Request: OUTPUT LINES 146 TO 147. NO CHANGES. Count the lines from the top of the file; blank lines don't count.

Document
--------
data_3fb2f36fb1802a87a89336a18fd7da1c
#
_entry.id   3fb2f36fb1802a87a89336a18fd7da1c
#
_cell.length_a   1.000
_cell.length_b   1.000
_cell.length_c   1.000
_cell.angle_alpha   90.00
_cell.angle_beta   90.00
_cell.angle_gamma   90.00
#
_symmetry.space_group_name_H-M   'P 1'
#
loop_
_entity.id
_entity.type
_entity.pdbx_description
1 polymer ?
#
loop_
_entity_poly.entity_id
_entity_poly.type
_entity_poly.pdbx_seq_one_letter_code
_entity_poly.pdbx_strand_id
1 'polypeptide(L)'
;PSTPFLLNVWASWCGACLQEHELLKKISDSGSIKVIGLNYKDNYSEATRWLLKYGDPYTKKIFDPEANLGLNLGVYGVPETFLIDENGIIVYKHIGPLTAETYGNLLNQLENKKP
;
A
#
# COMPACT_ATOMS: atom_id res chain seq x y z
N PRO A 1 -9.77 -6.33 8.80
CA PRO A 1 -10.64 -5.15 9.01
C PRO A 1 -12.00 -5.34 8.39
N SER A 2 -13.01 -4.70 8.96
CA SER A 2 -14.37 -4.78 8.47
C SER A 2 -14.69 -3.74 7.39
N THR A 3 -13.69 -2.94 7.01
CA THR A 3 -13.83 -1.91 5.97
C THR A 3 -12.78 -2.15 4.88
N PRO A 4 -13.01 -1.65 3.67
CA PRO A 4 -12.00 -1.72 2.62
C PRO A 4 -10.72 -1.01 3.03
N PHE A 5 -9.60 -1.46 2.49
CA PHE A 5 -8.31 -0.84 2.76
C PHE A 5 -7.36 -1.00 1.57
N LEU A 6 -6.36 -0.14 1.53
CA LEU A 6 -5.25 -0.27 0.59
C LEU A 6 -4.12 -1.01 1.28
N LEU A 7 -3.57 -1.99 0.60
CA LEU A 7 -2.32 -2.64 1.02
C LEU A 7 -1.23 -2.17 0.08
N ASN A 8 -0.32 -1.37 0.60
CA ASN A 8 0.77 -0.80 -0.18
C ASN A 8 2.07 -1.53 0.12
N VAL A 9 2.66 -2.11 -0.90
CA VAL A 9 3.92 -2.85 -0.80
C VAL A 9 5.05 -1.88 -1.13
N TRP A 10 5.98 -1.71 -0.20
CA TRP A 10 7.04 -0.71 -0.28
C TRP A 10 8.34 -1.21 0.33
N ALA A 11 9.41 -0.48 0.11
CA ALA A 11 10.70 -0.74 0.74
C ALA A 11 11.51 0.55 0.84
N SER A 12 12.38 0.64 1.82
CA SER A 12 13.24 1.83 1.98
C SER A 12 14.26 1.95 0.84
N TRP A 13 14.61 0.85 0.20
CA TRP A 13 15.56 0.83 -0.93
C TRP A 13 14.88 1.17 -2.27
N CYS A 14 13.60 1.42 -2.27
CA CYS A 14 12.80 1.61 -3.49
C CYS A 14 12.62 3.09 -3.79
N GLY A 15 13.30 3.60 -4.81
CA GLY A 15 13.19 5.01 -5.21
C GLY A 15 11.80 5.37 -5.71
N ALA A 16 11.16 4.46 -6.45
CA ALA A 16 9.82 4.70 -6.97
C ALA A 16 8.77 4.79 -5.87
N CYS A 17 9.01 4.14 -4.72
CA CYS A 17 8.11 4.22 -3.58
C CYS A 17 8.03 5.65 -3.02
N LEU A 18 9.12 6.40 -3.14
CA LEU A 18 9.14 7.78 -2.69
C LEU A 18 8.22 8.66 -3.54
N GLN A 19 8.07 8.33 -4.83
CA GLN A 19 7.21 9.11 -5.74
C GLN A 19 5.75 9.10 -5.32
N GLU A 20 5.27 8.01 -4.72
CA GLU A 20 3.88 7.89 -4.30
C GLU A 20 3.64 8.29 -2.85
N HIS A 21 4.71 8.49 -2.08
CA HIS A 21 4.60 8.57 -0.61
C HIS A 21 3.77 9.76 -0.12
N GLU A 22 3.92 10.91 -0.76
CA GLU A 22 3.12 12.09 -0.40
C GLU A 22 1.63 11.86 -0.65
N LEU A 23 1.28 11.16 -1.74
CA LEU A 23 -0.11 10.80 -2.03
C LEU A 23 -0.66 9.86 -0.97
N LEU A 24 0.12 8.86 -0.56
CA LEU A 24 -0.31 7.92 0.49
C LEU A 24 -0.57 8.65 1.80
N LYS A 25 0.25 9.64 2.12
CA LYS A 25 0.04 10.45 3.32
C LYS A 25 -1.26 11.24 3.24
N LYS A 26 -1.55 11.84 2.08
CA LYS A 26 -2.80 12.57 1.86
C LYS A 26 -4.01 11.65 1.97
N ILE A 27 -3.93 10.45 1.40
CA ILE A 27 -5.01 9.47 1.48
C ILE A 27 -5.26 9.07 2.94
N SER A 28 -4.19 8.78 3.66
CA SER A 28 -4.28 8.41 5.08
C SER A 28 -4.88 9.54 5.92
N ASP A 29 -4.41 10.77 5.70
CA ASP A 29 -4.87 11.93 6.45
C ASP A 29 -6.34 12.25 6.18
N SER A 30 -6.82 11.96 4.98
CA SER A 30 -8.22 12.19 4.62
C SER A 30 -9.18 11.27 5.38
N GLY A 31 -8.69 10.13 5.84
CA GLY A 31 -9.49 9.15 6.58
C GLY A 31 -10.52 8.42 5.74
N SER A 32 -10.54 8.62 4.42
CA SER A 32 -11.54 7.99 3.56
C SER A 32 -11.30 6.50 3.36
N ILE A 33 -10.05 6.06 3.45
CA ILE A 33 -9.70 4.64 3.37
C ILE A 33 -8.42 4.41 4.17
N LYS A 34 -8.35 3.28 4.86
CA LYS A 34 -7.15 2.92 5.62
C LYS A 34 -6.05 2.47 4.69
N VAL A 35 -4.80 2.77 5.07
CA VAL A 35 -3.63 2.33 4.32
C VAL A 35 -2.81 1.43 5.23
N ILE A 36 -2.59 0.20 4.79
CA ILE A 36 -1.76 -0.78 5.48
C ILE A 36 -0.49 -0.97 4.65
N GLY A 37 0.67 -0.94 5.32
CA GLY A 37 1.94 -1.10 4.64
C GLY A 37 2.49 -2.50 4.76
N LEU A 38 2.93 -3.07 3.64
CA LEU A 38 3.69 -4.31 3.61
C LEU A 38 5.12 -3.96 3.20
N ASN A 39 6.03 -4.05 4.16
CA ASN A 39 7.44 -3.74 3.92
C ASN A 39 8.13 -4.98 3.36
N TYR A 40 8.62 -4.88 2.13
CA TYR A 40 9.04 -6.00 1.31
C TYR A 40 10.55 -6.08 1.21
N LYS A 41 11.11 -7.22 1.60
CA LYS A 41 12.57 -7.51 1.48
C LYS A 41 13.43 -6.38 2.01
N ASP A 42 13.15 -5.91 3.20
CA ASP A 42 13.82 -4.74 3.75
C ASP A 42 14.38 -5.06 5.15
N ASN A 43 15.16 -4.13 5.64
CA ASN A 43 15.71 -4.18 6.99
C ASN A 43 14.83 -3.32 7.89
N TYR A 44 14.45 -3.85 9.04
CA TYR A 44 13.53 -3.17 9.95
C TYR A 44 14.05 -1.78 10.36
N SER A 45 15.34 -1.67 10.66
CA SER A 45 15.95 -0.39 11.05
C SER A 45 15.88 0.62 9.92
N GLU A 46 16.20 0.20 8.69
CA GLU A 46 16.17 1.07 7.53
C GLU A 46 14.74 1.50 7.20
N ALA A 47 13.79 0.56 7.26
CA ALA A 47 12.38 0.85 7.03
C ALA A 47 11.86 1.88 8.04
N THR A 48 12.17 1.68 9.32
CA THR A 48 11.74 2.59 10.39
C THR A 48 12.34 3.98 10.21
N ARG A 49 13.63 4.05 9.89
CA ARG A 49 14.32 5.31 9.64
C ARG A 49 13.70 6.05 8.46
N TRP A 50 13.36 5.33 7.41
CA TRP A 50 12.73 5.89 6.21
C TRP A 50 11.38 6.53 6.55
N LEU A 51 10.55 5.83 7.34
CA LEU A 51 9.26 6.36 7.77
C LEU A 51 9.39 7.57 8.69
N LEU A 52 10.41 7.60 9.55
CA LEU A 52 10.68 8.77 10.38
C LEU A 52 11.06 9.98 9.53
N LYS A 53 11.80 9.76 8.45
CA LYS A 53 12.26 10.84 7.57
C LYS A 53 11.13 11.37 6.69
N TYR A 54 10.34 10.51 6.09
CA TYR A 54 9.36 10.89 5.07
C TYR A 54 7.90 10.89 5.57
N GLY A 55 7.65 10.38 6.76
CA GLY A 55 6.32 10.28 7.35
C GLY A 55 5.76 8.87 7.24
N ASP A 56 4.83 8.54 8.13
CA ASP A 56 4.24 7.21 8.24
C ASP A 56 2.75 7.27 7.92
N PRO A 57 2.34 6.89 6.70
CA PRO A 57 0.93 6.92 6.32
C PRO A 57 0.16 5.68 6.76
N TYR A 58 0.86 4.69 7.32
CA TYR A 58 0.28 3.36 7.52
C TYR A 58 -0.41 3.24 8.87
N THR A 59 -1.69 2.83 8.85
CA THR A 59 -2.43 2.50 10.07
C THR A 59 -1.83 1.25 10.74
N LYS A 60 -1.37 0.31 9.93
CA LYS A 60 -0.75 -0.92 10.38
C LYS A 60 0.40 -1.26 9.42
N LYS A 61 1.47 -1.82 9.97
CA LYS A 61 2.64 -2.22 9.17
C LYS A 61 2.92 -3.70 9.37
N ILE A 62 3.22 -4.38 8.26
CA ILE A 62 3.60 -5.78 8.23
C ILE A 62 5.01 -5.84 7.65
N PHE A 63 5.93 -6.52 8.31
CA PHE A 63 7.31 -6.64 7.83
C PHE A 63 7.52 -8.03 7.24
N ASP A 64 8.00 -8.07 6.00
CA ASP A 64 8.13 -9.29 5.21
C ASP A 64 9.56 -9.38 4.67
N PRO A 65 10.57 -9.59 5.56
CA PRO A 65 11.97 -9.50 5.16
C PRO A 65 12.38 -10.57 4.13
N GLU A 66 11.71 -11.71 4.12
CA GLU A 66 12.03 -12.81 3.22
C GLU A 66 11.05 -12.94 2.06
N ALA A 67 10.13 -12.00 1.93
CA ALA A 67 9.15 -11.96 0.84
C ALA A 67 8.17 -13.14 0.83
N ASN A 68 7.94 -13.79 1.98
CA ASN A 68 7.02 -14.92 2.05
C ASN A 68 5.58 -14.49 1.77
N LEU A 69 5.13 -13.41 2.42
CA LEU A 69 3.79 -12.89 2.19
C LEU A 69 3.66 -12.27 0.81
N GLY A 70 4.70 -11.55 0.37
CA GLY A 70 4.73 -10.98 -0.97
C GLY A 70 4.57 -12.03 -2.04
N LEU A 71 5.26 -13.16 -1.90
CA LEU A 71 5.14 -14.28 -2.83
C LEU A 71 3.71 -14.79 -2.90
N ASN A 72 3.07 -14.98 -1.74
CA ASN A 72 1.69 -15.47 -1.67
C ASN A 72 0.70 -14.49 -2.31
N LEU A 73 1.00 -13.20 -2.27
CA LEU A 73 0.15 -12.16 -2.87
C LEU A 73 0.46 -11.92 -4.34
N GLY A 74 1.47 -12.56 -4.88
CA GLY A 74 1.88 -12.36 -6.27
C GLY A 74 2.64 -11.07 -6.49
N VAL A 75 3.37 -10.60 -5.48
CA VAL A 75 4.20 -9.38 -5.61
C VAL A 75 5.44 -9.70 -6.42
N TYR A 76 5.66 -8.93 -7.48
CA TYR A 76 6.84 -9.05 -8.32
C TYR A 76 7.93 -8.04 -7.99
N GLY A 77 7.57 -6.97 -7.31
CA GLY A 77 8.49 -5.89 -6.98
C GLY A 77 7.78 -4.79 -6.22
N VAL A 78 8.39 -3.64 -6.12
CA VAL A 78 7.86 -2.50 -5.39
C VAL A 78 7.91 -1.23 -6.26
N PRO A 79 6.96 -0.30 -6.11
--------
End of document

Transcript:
CA ASN A 39 7.44 -3.74 3.92
C ASN A 39 8.13 -4.98 3.36